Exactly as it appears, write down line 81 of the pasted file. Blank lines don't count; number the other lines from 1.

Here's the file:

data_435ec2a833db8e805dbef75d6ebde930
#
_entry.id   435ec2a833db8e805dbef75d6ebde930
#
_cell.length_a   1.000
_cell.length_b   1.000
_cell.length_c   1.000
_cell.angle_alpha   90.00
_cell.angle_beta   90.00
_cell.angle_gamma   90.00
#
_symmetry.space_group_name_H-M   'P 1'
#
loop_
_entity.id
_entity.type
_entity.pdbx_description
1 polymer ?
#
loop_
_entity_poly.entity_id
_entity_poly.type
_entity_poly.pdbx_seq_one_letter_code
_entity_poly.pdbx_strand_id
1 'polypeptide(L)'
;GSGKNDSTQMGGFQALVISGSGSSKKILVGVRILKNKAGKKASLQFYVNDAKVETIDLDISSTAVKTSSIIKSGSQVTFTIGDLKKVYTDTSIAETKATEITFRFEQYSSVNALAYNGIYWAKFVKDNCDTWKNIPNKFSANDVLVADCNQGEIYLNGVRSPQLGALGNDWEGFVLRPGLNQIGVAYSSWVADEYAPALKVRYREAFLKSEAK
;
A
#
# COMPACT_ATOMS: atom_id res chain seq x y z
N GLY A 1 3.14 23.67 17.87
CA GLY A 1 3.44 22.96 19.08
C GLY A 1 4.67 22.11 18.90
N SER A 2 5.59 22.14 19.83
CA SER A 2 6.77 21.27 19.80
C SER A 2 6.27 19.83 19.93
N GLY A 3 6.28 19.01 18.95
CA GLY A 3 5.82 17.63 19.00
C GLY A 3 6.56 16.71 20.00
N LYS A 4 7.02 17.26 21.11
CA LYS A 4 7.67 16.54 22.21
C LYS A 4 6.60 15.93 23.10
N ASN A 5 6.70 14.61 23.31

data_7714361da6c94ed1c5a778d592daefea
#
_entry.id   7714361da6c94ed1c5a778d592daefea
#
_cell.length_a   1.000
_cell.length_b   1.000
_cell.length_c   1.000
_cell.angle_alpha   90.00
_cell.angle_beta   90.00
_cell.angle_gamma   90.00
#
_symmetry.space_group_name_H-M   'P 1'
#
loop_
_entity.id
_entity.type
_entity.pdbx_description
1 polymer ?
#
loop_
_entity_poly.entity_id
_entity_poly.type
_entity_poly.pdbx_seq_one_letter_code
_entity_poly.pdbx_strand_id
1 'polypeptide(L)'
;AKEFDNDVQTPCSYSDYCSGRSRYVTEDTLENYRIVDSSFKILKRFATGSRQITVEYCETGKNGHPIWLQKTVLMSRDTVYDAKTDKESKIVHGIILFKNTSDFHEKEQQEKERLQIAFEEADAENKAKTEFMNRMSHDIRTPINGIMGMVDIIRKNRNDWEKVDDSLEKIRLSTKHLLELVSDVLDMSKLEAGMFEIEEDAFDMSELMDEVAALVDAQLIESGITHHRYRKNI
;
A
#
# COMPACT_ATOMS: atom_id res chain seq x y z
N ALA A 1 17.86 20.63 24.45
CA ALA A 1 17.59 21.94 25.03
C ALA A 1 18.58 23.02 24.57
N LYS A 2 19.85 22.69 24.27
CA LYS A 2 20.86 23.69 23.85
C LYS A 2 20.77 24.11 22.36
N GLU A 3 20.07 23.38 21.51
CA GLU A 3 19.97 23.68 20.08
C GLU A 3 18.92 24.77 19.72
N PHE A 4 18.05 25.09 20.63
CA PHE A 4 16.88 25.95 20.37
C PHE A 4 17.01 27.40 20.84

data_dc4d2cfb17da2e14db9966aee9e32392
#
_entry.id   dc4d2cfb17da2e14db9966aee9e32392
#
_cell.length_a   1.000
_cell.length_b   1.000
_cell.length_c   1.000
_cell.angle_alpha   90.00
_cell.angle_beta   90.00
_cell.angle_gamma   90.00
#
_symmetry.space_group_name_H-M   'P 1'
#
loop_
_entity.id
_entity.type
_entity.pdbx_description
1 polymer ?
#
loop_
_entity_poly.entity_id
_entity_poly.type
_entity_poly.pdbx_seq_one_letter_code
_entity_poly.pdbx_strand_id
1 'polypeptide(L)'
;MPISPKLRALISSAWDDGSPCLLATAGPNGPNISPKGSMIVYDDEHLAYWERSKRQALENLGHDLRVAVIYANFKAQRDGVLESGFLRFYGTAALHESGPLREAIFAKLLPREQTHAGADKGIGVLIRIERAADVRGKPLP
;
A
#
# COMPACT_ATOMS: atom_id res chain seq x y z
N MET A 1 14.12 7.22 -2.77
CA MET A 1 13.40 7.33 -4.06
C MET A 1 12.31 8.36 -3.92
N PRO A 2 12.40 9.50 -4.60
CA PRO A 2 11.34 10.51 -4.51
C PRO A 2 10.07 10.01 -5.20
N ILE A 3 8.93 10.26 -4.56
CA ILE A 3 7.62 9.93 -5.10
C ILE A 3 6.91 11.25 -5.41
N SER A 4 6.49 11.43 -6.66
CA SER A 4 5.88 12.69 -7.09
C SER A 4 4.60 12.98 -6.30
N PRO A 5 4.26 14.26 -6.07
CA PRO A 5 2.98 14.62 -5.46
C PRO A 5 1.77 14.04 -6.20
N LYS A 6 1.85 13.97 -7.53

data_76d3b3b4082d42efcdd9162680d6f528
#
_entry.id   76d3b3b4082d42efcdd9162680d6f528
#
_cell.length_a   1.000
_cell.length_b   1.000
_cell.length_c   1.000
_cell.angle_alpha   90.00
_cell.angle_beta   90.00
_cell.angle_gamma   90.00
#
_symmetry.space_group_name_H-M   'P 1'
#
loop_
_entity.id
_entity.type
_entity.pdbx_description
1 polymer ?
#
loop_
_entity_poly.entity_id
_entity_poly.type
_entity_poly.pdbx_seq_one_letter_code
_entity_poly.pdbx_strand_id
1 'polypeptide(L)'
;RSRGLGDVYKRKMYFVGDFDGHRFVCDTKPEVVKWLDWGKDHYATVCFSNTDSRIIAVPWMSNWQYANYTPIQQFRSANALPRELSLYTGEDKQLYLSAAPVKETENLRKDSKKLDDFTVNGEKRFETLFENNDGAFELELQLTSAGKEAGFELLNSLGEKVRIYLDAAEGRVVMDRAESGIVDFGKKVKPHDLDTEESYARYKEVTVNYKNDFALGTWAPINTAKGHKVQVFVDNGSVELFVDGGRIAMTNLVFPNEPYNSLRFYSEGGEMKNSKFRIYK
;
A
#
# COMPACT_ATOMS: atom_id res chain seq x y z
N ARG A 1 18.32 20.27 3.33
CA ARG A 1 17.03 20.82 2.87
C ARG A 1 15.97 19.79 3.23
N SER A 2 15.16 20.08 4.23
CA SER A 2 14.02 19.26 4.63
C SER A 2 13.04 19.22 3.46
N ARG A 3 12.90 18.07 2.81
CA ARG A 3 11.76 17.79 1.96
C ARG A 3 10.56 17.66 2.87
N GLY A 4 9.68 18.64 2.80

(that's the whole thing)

CA GLU A 3 19.97 23.68 20.08